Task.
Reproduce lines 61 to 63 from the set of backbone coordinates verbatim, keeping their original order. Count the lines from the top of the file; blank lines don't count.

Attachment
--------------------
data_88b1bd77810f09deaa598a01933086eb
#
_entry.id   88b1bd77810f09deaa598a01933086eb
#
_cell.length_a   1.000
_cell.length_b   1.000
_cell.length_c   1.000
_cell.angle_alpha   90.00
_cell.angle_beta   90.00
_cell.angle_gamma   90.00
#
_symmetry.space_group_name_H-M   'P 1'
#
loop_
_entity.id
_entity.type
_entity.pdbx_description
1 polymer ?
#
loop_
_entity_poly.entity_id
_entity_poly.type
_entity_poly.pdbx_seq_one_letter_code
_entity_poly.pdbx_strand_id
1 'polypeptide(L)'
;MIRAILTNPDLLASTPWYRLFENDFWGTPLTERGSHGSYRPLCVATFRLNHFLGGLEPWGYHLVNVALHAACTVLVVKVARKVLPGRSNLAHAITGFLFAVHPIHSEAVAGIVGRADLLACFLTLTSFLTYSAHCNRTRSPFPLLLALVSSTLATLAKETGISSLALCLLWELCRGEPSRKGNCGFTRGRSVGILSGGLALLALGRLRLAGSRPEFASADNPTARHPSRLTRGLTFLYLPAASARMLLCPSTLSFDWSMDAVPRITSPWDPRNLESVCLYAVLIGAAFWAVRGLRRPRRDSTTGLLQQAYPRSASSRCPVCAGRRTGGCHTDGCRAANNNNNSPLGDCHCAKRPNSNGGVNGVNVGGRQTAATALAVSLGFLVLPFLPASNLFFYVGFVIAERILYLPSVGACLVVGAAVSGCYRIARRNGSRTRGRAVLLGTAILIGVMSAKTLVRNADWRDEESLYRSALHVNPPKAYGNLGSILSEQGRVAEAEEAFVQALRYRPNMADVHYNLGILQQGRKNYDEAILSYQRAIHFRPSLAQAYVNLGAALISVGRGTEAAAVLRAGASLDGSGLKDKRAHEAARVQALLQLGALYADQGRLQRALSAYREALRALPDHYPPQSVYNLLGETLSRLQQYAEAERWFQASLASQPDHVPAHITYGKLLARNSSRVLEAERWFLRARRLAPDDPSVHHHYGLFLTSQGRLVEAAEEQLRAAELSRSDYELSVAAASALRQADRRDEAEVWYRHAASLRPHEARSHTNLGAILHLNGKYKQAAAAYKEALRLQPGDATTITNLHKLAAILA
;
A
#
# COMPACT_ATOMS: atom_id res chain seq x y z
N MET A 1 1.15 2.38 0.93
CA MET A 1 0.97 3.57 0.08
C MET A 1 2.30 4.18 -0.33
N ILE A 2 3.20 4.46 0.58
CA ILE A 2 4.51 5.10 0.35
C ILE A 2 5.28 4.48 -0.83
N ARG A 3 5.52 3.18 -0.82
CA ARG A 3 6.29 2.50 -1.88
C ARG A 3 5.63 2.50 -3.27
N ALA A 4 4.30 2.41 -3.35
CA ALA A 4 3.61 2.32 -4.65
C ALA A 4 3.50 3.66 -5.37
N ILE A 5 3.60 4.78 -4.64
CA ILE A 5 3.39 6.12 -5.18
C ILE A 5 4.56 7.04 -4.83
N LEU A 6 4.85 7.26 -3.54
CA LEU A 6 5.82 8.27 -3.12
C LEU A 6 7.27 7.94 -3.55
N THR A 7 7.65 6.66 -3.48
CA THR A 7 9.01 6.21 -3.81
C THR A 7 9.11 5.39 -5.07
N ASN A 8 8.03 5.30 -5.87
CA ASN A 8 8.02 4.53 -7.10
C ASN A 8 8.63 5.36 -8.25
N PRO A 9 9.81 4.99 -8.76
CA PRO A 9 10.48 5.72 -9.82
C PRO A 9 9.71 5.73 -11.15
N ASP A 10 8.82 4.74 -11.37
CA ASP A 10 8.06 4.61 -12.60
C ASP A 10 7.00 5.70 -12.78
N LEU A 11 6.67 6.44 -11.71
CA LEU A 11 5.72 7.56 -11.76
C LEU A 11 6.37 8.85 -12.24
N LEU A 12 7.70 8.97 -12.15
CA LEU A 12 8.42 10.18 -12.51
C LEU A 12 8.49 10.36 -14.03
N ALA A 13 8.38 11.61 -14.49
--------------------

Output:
N LEU A 11 6.67 6.44 -11.71
CA LEU A 11 5.72 7.56 -11.76
C LEU A 11 6.37 8.85 -12.24